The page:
When I was in high school back in the early 1970s, I had a history teacher from whom I probably learned most of what I know of what they call “social studies.” His name was Reb Shmuel Yaakov Globman and we considered him to be a bit too liberal for our biased and somewhat slightly bigoted predispositions. In retrospect, he did teach us a bit about the concepts of tzelem Elokim and gadlus ha’adam, even for those whose skin color or race is different than ours.
But he taught us more than that. One of the adages I remember was explained with a belt. No, he did not use it on any of us rambunctious teens, but he did lay one across his teacher’s desk and explain that the two ends of the belt seem so far apart. But when the belt is used to hold up one’s pants, the two ends are quite close to each other.
There are two ends of the political spectrum. We know them as the far right, the fascists, and the nationalists. On the other side of the spectrum are the leftists and liberals. They seem to be as divergent from each other as possible. But sadly, we find that they can dance together while holding up the pants of anti-Semitism and Jew-hatred. Whether or not the fiendish act was perpetrated is irrelevant. What we do know is that a court in Sweden allowed for the public burning of a Sefer Torah, all in the name of free speech. The idealism of liberalism and free speech danced in perfect harmony with the evil acts of what should be their ideological nemesis, fascism and Nazism, whose book and Torah burning ensued for almost a decade before the Reich was quashed.
The world of liberalism, which allows for Yidden to daven publicly and celebrate publicly, has turned the corner to the madness of unfettered liberalism that is eerily reminiscent of the greatest antithesis of liberal thought.
But in the world of extremes, the extreme right and the extreme left can buckle up together to whip any sense of morality that is the fundamental essence of Judaism.
I understand that the alleged requester of the vile burning Torah act has since regretted his request and will no longer attempt to burn holy books, but the proverbial cat is out of the bag. The world as we know it has gone mad. The holy words of Torah and the basic tenets of the Five Books of Moses that even gentiles have claimed to accept are being proverbially burned with daily acts of desecration in the streets of America. Who is to say that some liberal judge won’t give permission for such sacrilegious desecrations to be performed here?
My worrisome thinking stretched this further. In our neighborhood, just a week ago, a car pulled up to a Target store and four men walked in, filled their bags with merchandise, and left. Stealing is a crime. Even the most liberal judge will not claim that removing items from a store shelf is an act of free speech. (At least I hope not.) Yet, these men will not be prosecuted or hunted down.
If the desecration of holy objects is granted immunity, heaven forbid, what is to stop this expression of liberal thought manifesting itself on a large scale with hordes rampaging through sanctuaries to desecrate what is deemed holy with the excuse of free speech? They will call it liberal expression. We used to call it pogroms.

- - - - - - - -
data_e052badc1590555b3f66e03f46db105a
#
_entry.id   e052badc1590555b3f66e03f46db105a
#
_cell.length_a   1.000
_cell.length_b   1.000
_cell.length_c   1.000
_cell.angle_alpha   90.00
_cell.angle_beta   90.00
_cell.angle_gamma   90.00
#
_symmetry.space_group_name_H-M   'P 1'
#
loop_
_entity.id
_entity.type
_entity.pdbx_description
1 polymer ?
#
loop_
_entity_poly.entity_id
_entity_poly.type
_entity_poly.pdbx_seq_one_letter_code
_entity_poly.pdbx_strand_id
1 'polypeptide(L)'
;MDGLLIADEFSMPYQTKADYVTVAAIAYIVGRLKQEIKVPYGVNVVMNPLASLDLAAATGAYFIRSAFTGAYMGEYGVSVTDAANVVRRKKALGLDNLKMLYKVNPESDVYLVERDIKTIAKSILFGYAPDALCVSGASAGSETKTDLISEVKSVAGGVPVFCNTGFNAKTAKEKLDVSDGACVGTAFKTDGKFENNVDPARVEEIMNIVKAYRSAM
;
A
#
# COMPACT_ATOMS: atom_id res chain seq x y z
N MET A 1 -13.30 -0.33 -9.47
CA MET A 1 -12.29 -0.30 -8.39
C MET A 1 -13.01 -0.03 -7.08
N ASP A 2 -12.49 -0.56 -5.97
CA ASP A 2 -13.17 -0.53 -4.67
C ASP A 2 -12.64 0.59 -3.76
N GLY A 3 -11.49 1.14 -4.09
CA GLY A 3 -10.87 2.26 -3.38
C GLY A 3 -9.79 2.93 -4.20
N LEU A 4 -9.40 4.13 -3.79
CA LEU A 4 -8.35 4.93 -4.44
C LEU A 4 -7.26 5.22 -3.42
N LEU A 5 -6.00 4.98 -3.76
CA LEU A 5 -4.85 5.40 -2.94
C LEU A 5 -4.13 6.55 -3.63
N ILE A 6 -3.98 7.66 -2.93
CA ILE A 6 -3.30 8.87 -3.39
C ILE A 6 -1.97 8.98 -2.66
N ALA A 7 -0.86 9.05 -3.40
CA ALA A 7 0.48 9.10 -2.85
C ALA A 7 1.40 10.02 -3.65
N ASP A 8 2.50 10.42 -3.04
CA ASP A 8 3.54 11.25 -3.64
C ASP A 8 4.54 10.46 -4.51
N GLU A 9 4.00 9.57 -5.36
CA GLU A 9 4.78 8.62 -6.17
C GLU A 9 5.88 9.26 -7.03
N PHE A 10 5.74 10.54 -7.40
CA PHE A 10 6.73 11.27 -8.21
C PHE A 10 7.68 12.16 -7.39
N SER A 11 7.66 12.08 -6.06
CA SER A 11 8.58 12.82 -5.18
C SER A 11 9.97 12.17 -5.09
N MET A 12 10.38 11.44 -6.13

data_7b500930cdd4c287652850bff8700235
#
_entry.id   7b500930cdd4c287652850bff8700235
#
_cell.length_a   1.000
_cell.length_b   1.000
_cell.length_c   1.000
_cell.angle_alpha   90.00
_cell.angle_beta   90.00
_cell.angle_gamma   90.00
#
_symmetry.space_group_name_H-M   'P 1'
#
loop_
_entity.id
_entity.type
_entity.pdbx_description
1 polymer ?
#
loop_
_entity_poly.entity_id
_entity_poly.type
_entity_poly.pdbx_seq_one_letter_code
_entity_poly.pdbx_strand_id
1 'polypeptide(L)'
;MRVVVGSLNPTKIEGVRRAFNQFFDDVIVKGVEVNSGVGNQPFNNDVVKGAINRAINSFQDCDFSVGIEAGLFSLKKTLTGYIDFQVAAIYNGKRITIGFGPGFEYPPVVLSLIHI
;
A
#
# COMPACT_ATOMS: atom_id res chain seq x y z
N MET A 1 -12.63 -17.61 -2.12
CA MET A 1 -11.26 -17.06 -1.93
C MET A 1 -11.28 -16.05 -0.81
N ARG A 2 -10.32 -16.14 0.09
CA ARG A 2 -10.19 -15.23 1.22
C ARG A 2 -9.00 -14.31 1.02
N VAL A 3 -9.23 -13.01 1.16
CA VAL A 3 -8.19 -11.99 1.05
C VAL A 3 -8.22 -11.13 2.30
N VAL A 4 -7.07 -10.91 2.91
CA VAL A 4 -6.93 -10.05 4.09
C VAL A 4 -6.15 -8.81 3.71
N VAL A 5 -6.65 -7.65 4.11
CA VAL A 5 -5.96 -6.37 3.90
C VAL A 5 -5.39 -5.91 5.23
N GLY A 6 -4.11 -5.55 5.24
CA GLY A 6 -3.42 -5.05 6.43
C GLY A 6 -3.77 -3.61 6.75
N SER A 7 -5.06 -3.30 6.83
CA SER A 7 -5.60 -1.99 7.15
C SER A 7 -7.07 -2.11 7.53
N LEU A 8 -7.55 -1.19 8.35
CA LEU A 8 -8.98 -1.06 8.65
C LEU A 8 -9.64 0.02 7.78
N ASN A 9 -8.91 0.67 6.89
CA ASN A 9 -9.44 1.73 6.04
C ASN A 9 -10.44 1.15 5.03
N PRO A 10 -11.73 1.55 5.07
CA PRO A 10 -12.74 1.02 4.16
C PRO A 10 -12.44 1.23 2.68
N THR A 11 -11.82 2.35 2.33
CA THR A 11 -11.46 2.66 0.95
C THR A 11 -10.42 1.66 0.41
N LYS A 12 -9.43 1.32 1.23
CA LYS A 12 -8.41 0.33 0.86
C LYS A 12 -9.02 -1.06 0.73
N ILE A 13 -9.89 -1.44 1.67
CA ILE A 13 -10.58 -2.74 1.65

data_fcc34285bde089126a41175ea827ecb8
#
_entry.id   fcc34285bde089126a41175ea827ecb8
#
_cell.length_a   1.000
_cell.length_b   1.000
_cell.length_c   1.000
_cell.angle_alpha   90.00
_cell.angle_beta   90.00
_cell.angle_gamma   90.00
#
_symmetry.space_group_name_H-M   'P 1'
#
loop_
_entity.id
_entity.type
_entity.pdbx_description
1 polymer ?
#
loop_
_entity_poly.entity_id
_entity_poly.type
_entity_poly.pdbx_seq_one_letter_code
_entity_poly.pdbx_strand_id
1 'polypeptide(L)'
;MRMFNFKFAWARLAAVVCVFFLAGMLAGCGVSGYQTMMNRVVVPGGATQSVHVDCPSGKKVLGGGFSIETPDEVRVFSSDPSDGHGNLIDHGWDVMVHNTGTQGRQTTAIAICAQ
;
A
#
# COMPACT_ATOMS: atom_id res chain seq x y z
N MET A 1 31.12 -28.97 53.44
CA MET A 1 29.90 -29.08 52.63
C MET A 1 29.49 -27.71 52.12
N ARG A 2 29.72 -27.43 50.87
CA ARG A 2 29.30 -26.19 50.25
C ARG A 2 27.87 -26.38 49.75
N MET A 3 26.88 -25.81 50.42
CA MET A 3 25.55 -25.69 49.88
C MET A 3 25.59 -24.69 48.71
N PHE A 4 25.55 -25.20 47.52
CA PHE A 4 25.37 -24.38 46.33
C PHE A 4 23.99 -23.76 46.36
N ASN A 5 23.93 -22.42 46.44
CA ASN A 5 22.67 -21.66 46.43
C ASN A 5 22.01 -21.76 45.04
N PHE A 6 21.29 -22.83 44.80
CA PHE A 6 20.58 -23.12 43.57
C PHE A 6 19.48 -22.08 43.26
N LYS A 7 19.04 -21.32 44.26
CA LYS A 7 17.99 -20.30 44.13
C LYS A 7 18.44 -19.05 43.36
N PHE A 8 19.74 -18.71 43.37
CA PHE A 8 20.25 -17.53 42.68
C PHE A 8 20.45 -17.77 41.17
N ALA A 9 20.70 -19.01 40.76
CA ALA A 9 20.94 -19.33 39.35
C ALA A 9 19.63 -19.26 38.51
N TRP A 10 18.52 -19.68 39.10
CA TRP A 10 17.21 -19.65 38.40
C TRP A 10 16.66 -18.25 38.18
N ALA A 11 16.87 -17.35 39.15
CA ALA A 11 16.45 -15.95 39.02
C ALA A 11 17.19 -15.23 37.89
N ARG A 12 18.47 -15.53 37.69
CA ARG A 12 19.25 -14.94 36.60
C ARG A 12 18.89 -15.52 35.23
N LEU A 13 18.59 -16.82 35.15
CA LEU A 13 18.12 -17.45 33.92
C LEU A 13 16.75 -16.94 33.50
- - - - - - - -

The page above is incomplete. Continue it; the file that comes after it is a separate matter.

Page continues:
I fear that the downward spiral that we are all witnessing can end in anarchistic chaos, and of course, in this long golus, we may be more than collateral damage.
Honestly, I was surprised a bit at the lackluster response from the Jewish community at large to the initial reports of the permitting of a Sefer Torah to be burnt. Even the normally vocal voices did nothing more than some press releases or video protestations. I wonder: Would it take the burning of 24 carts of seforim to raise the ire of a nation to amass hundreds of thousands in front of the Swedish embassy?
I don’t know. Maybe the ones in the know were previously informed that this would not happen, and the more attention we show toward it, the worse it might be come. There may have been quiet diplomacy that worked better than an open hue and cry.
The apathy of the world at large was certainly deafening. When the Torah is threatened to be desecrated, there is hardly a sound. But there is a new religion that has recently appeared. Its sacred symbol is a multi-colored flag. And that new religion, unfortunately, gets treated with much more vigilance. For some reason, if someone tears down a symbolic flag that represents their agenda, they are arrested for a hate crime. I wonder if the burning of a Chumash would receive the same gravitas.
I often look at the hypocrisy and chuckle. When certain religions are embraced for their anti-Israel stance, yet they clash with the other newfound religions of liberalism, there is trouble brewing. It seems that the liberals are at their wits’ end when their darlings fight for causes that are the antithesis of their other agendas. In the town of Hamtramck, Michigan, the city council is made up solely of members of the Muslim faith. Two commissioners in the human relations division of their town recently flew a certain type of toeivah symbolic flag on public property. They were immediately fired, as the Muslim town council had passed an ordinance banning such flags to be flown on public property.
Indeed, the resolution, proposed by Mayor Pro-Term Muhammad Hassan, was wise enough to bar any type of ethnic or religious flags to be flown, leaving the American flag as the only one to be flown, along with state and city flags, and other national flags, including the black POW flag.
It seems that this, once again, will be a time when divergent forces will have to unite to keep a sense of morality alive in a world in which its pulse is slowly ebbing away.
Indeed, the two ends of the belt sometimes have to meet. But unfortunately, the time they sync in harmony is when they are encircling the Jew in their grasp.